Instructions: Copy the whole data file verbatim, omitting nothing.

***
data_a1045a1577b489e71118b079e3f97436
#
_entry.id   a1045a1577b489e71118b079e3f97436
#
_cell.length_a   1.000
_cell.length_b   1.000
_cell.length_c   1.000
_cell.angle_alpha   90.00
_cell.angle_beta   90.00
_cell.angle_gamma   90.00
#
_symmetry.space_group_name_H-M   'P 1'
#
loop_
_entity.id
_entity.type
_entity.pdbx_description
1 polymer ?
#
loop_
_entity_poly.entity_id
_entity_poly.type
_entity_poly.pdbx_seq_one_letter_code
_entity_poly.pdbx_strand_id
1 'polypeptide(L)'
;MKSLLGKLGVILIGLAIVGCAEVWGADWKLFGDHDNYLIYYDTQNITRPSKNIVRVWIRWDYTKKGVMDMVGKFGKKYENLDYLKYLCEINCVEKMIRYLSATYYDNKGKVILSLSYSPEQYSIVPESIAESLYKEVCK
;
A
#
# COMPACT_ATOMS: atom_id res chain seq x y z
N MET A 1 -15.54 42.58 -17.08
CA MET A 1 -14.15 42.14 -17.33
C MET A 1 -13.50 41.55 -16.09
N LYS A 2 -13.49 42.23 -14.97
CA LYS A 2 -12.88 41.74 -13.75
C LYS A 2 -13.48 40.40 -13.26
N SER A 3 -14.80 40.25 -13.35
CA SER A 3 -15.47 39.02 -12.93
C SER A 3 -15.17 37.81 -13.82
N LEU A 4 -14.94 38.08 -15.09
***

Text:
data_a1045a1577b489e71118b079e3f97436
#
_entry.id   a1045a1577b489e71118b079e3f97436
#
_cell.length_a   1.000
_cell.length_b   1.000
_cell.length_c   1.000
_cell.angle_alpha   90.00
_cell.angle_beta   90.00
_cell.angle_gamma   90.00
#
_symmetry.space_group_name_H-M   'P 1'
#
loop_
_entity.id
_entity.type
_entity.pdbx_description
1 polymer ?
#
loop_
_entity_poly.entity_id
_entity_poly.type
_entity_poly.pdbx_seq_one_letter_code
_entity_poly.pdbx_strand_id
1 'polypeptide(L)'
;MKSLLGKLGVILIGLAIVGCAEVWGADWKLFGDHDNYLIYYDTQNITRPSKNIVRVWIRWDYTKKGVMDMVGKFGKKYENLDYLKYLCEINCVEKMIRYLSATYYDNKGKVILSLSYSPEQYSIVPESIAESLYKEVCK
;
A
#
# COMPACT_ATOMS: atom_id res chain seq x y z
N MET A 1 -15.54 42.58 -17.08
CA MET A 1 -14.15 42.14 -17.33
C MET A 1 -13.50 41.55 -16.09
N LYS A 2 -13.49 42.23 -14.97
CA LYS A 2 -12.88 41.74 -13.75
C LYS A 2 -13.48 40.40 -13.26
N SER A 3 -14.80 40.25 -13.35
CA SER A 3 -15.47 39.02 -12.93
C SER A 3 -15.17 37.81 -13.82
N LEU A 4 -14.94 38.08 -15.09